The wandering thing just wasn't working out for Winnipeg Jets defenceman Toby Enstrom.
It has been eight long months since he's played a meaningful game and he's back in Winnipeg to wait some more.
"It's been a long summer, a long workout," Enstrom said Monday at the MTS Iceplex, where he was working out with a cast of regular teammates and fellow locked-out NHLers. "I'm excited to get it going again so hopefully sooner than later we can start playing."
The 28-year-old Swedish-born blueliner made it clear Monday he wasn't in the mood for any questions about the NHL work stoppage, including legal, union and speculative angles.
When the lockout began in September, Enstrom waited a few weeks and then went to Austria to play in Salzburg.
He stayed there only a short time, playing in five games for the Red Bulls.
"They have a roster-cut deadline so I didn't want to go there and take somebody else's job so that made it easy for me make a decision to leave," he said. "I was hoping for the games to get going over here, too, so we'll wait and see what happens."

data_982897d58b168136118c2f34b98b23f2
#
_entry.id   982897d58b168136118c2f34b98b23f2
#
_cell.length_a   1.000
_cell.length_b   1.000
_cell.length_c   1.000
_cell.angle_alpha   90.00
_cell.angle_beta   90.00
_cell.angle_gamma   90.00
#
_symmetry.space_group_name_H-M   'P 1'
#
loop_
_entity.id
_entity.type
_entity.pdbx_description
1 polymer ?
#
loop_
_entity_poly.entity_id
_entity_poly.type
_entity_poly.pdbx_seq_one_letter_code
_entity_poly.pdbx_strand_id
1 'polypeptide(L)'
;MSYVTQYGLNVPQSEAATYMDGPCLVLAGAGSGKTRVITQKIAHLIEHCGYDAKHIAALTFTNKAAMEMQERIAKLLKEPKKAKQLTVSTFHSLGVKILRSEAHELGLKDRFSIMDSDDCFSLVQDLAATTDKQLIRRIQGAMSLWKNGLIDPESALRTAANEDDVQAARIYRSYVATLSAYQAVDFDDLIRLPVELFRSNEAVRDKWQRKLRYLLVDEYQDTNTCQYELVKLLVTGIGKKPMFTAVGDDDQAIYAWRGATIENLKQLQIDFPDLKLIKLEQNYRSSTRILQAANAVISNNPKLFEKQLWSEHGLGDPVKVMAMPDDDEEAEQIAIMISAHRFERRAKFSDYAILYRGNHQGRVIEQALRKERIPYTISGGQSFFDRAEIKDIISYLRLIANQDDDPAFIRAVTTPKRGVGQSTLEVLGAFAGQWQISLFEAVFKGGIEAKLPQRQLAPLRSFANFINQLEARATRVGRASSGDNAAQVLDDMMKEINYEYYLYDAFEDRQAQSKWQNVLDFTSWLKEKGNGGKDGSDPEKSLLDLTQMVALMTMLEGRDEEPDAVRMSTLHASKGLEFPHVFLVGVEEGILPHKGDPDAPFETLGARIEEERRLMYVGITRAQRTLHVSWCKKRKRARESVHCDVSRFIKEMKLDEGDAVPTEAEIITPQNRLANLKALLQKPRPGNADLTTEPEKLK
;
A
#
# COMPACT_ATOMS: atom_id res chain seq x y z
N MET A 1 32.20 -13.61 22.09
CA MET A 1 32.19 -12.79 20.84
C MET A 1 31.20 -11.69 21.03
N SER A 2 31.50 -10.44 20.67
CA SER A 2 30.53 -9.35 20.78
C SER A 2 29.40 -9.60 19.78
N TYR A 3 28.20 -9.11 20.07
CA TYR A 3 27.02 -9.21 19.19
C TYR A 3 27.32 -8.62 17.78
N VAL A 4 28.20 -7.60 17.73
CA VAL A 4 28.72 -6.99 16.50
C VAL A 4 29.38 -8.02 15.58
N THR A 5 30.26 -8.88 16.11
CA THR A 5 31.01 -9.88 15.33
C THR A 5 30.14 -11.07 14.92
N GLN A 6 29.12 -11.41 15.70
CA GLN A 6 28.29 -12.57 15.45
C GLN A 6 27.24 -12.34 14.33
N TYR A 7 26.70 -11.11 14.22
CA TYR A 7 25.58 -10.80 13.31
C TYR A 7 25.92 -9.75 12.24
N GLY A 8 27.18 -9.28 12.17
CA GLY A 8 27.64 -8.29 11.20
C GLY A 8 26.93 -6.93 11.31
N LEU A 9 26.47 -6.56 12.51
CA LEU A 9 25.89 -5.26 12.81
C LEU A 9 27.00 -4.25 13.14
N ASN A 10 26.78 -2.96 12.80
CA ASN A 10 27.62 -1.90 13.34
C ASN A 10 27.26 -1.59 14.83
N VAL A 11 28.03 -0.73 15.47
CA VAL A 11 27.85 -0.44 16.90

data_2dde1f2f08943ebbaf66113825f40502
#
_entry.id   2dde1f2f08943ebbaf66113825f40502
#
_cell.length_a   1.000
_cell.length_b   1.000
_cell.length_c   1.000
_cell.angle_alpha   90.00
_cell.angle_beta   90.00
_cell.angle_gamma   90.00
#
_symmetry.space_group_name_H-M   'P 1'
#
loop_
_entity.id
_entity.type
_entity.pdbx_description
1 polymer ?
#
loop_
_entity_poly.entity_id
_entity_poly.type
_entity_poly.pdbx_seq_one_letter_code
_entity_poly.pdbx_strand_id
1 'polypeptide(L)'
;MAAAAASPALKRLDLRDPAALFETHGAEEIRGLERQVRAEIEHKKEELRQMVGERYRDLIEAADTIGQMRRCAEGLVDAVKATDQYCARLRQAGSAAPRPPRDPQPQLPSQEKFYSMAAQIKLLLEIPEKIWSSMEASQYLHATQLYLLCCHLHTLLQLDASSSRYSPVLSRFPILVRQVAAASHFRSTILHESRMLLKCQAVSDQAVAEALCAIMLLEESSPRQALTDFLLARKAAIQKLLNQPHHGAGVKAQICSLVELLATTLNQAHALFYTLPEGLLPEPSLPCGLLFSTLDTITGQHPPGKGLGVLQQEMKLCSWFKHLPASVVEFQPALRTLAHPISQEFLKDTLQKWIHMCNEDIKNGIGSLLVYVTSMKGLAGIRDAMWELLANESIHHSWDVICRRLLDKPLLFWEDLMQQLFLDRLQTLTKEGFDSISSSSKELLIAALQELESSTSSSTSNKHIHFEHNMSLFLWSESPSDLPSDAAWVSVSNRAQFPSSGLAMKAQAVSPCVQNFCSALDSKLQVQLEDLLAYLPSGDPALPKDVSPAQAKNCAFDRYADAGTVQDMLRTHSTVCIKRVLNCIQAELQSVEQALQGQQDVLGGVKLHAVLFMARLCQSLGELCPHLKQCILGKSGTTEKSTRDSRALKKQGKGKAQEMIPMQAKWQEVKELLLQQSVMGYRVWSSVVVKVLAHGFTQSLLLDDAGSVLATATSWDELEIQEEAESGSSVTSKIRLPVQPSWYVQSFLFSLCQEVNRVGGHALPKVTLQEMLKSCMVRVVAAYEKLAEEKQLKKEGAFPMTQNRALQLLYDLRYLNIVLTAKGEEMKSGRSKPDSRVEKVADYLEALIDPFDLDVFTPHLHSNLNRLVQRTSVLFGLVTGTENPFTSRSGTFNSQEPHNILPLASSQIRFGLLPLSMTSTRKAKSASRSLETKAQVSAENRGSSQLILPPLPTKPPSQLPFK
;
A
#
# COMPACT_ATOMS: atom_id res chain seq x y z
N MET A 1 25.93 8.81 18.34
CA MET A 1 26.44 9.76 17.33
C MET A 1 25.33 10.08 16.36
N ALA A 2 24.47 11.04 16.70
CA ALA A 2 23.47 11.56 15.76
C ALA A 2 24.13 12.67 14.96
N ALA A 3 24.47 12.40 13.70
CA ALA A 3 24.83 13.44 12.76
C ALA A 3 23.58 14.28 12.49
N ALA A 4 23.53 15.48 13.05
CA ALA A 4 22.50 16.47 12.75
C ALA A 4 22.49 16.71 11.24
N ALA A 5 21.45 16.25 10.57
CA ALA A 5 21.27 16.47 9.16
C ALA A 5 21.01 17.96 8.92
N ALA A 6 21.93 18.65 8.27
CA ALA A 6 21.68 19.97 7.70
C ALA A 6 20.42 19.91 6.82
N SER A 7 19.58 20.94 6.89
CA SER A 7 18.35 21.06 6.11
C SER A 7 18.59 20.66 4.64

Enstrom said he was happy to be on the ice while he was there.
"Well, it was nice to be back playing again, that's for sure, it was fun."
With that stint cut short, Enstrom went to his homeland but couldn't find the work he wanted.
"My only option in Sweden was MODO," he said, naming the team he played for before moving full-time to the NHL in 2007. "And the Swedish Elite League didn't have the league open for NHL guys so I decided to wait and see what happens here around Christmas."
Numerous media outlets erroneously reported a month ago that Enstrom had signed in Orebro, a second-division team in Sweden where his brother Thomas plays.
"I don't know where you guys got that from," Enstrom said. "I didn't skate with any teams back home. I skated with some friends of mine and that was pretty much it."
His first season in Winnipeg, his fifth with the relocated Atlanta franchise, yielded six goals and 33 points. Enstrom missed 20 games due to injury, mostly in the first half of 2011-12.
With one season to go on the contract he signed in 2009, Enstrom was scheduled to earn $4.5 million in 2012-13. In the off-season, he signed a five-year extension to that deal which will give him a raise to $5.75 million per season, assuming NHL play will resume.
He said Monday that he thought Winnipeg was a good place to turn after little play in Europe.
"This is my home now," Enstrom said. "It feels good to be back. I miss the guys, too. To see some of the guys, be practising with them, it felt like a good choice for me."